Brooklyn 45 (2023)

Director: Ted Geoghegan

Running Time: 92 Minutes

Starring: Anne Ramsay, Ron E. Rains, Jeremy Holm, Larry Fessenden, Ezra Buzzington, Kristina Klebe, Lucy Carapetyan

On a freezing December evening in 1945, a Brooklyn brownstone is the site of a friendly reunion between old friends. Arriving are Mjr. Archibald Stanton (Jeremy Holm), Mjr. Paul DiFranco (Ezra Buzzington), and military interrogator Marla Sheridan (Anne Ramsay) - the latter bringing her husband, Bob Sheridan (Ron E. Rains). They gather to support Lt. Col. Clive Hockstatter (Larry Fessenden), their friend who has struggled since his wife's suicide, although it soon becomes clear that Clive's invitation is not just for cocktails.

Anguish fills the reunion, as Clive worries that he did not do enough and feels guilty for not believing his wife's accusations regarding their German neighbour. While his friends have arrived offering support, a tension arises from protestations and disbelief at them performing a séance. Once the group are visited by literal ghosts of their past, the situations changes and they contend over an entirely different issue.

Important details regarding plot and character are slowly unveiled, as writer/director Ted Geoghegan crafts a creepy atmosphere within a seemingly inescapable room. Fear and paranoia lurk within this taut chamber piece, as revealed secrets and slipping masks raise tensions between these friends. Horrifying questions arise regarding war-criminal allegations, while Bob is repeatedly spoken down to by front-line soldiers due to his desk job.

When Paul and Archie first share the screen, a ritualistic show of machismo emerges as they share homophobic slurs and mock anger, yet their traditional ribbing masks discomfort from both sides. This undercurrent makes itself known when Archie sheds his blind loyalty, and Paul no longer turns a blind eye to what he perceives as imperfections. He weaponizes whatever possible about his fellow Major against him, turning as soon as he considers Archie to be no longer of use, highlighting how transactional he considers their friendship.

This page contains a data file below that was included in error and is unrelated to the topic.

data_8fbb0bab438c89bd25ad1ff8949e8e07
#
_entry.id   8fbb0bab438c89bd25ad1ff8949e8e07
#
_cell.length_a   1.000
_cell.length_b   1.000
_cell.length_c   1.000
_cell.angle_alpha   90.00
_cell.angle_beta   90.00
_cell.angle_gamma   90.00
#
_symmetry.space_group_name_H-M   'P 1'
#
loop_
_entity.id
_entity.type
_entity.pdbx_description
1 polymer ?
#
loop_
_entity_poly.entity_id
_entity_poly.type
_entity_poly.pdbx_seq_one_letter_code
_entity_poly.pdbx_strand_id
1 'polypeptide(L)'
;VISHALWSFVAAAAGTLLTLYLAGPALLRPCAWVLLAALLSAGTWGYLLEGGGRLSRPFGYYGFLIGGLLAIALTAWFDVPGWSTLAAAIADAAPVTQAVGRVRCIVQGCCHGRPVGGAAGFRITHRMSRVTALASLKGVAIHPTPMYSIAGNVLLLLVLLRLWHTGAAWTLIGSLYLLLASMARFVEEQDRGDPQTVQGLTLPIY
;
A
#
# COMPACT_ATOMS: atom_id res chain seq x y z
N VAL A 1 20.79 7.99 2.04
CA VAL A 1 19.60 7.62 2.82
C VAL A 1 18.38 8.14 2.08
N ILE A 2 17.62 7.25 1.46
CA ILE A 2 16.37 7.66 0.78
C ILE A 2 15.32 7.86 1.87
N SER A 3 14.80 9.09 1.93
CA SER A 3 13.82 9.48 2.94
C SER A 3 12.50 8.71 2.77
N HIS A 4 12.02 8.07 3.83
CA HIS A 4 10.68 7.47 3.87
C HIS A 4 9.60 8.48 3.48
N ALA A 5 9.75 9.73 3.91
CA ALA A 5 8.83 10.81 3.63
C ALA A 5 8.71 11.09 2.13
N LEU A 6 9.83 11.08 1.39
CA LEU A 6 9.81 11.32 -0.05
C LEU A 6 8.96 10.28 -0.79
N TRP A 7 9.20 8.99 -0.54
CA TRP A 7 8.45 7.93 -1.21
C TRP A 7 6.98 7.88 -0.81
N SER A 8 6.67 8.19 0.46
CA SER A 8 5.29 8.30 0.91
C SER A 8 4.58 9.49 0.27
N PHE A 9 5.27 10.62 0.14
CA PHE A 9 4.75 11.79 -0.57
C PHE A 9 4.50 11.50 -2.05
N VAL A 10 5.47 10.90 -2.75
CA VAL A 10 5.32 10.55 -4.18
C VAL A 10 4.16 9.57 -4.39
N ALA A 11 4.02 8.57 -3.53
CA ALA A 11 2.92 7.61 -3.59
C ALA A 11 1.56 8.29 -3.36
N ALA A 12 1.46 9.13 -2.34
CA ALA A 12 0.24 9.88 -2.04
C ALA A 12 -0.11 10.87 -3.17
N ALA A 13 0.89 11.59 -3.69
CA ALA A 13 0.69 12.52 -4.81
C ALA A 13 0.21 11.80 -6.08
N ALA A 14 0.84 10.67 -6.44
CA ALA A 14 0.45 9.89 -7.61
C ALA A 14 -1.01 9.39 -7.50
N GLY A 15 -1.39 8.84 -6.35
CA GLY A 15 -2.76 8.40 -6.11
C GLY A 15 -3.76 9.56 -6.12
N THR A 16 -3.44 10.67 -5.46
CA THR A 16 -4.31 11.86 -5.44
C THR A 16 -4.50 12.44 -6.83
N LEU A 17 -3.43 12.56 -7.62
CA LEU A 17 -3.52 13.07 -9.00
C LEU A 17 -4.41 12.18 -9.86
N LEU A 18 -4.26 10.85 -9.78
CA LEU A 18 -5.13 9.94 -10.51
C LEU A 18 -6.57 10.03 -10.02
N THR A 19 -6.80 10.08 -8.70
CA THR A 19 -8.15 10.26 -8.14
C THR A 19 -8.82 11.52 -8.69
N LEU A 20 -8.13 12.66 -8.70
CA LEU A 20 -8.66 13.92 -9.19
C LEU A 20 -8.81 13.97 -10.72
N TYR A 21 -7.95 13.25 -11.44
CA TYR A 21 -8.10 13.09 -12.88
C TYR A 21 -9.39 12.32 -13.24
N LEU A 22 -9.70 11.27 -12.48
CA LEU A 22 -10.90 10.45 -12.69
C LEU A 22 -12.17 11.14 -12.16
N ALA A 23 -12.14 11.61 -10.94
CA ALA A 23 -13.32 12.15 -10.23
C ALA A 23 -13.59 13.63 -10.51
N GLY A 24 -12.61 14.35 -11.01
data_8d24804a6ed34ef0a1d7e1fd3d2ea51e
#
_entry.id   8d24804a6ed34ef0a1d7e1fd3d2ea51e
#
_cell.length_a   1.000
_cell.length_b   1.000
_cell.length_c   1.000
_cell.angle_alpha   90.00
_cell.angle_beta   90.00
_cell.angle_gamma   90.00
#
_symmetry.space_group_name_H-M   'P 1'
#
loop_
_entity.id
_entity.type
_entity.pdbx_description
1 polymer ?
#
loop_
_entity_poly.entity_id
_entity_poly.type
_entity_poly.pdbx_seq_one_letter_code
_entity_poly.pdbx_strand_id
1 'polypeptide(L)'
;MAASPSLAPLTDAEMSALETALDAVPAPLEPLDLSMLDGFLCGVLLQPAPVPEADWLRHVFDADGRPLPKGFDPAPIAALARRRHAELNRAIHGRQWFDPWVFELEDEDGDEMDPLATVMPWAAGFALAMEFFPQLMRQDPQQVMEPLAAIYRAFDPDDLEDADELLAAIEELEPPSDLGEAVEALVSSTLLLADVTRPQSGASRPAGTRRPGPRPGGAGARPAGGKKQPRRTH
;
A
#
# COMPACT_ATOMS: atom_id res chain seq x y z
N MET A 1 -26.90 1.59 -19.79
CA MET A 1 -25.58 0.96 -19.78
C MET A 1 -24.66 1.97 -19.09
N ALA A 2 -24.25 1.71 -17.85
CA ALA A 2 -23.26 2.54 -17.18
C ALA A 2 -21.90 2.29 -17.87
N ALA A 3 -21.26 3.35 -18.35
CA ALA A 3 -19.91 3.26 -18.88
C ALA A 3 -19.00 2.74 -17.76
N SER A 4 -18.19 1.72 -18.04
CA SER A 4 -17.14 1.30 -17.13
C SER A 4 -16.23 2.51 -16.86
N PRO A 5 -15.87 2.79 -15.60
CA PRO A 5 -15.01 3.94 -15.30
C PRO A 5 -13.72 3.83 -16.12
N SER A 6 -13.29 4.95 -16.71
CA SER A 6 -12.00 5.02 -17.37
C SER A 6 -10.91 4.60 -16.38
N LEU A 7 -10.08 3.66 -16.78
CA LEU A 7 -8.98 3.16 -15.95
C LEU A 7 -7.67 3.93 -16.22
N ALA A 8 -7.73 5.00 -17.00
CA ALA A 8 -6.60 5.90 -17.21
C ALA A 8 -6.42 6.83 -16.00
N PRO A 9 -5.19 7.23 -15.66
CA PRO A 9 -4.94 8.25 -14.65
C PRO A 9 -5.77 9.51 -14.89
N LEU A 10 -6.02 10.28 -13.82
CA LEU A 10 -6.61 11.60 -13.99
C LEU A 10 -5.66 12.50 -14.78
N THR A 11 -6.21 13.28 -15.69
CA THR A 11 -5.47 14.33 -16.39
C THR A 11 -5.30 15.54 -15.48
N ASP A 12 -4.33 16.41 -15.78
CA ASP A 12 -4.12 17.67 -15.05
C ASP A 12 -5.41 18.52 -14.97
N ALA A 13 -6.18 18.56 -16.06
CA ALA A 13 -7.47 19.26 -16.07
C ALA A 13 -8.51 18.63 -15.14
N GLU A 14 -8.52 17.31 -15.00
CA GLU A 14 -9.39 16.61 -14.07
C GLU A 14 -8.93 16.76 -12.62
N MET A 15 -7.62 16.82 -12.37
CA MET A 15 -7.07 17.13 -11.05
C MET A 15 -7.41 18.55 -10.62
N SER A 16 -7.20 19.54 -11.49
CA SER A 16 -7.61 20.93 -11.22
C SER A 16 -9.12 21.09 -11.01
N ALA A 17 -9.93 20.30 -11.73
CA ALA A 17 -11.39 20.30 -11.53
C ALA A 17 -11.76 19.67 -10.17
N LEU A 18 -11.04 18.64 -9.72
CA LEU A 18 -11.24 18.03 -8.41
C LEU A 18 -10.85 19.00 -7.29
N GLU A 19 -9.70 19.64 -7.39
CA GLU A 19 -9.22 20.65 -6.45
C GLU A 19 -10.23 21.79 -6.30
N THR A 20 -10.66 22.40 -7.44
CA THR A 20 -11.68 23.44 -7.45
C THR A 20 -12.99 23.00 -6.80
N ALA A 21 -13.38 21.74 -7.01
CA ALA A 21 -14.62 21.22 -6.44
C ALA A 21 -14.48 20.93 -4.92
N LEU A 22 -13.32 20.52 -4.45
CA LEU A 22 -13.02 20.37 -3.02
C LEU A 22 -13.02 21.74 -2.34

The most pervasive ghost felt is the war, whose aftermath is felt in every character. There's an uncomfortable truth to how soldiers who returned from such hellish conditions may never leave it behind, finding it easier to live in denial as they struggle to move on and face painful truths. There's a thoughtful moment when a character recounts how easily one creates an enemy, as innocent people are villainized merely for their different looks and accents, when so many just want to live better lives full of great opportunities. The xenophobic attitudes build to unnerving degrees, including a tense sequence when Marcia's hand is forced and she must utilize her skills.

A recurrent theme is how horrific actions are rationalized, be it for the sake of patriotism, with a shocking coldness, or as a way of lying to themselves. Characters want to believe they are still good people, yet worry whether their wartime actions have stained that. Geoghegan does not ask to condemn or forgive the people, only to see how the actions haunt those who committed them. The war may have ended, yet the ghosts it caused still linger in this exceptional feature.

Brooklyn 45 is available on Shudder from June 9th